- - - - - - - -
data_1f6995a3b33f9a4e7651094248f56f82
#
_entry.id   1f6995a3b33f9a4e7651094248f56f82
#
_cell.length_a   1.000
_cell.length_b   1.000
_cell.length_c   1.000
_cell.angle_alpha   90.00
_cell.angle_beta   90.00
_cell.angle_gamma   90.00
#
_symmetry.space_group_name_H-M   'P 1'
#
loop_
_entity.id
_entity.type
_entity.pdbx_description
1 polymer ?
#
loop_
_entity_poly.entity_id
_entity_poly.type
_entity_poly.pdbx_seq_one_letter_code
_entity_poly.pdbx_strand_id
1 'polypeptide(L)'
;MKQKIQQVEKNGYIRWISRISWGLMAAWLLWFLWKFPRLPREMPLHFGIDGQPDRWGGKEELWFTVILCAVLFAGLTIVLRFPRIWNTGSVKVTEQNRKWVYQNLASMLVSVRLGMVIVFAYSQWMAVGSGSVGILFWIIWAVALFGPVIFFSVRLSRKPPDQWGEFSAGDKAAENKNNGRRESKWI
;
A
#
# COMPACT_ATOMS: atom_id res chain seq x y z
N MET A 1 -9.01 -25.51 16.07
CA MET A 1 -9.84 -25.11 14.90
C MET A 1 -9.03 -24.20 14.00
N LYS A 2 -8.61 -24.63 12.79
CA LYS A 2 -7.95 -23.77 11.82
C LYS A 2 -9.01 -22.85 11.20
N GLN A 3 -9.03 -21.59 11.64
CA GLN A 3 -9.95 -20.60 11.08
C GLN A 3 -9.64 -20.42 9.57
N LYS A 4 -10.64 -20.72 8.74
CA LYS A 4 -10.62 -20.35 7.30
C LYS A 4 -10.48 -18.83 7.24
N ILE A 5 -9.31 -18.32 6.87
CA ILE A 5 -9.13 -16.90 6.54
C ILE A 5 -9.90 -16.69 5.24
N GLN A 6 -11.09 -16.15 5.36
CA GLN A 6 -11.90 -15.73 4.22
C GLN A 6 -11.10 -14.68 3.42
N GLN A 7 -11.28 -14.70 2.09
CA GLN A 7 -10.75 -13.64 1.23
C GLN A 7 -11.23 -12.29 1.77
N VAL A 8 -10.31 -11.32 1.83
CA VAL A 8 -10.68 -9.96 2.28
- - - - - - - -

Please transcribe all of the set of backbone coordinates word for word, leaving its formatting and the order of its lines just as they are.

data_1f6995a3b33f9a4e7651094248f56f82
#
_entry.id   1f6995a3b33f9a4e7651094248f56f82
#
_cell.length_a   1.000
_cell.length_b   1.000
_cell.length_c   1.000
_cell.angle_alpha   90.00
_cell.angle_beta   90.00
_cell.angle_gamma   90.00
#
_symmetry.space_group_name_H-M   'P 1'
#
loop_
_entity.id
_entity.type
_entity.pdbx_description
1 polymer ?
#
loop_
_entity_poly.entity_id
_entity_poly.type
_entity_poly.pdbx_seq_one_letter_code
_entity_poly.pdbx_strand_id
1 'polypeptide(L)'
;MKQKIQQVEKNGYIRWISRISWGLMAAWLLWFLWKFPRLPREMPLHFGIDGQPDRWGGKEELWFTVILCAVLFAGLTIVLRFPRIWNTGSVKVTEQNRKWVYQNLASMLVSVRLGMVIVFAYSQWMAVGSGSVGILFWIIWAVALFGPVIFFSVRLSRKPPDQWGEFSAGDKAAENKNNGRRESKWI
;
A
#
# COMPACT_ATOMS: atom_id res chain seq x y z
N MET A 1 -9.01 -25.51 16.07
CA MET A 1 -9.84 -25.11 14.90
C MET A 1 -9.03 -24.20 14.00
N LYS A 2 -8.61 -24.63 12.79
CA LYS A 2 -7.95 -23.77 11.82
C LYS A 2 -9.01 -22.85 11.20
N GLN A 3 -9.03 -21.59 11.64
CA GLN A 3 -9.95 -20.60 11.08
C GLN A 3 -9.64 -20.42 9.57
N LYS A 4 -10.64 -20.72 8.74
CA LYS A 4 -10.62 -20.35 7.30
C LYS A 4 -10.48 -18.83 7.24
N ILE A 5 -9.31 -18.32 6.87
CA ILE A 5 -9.13 -16.90 6.54
C ILE A 5 -9.90 -16.69 5.24
N GLN A 6 -11.09 -16.15 5.36
CA GLN A 6 -11.90 -15.73 4.22
C GLN A 6 -11.10 -14.68 3.42
N GLN A 7 -11.28 -14.70 2.09
CA GLN A 7 -10.75 -13.64 1.23
C GLN A 7 -11.23 -12.29 1.77
N VAL A 8 -10.31 -11.32 1.83
CA VAL A 8 -10.68 -9.96 2.28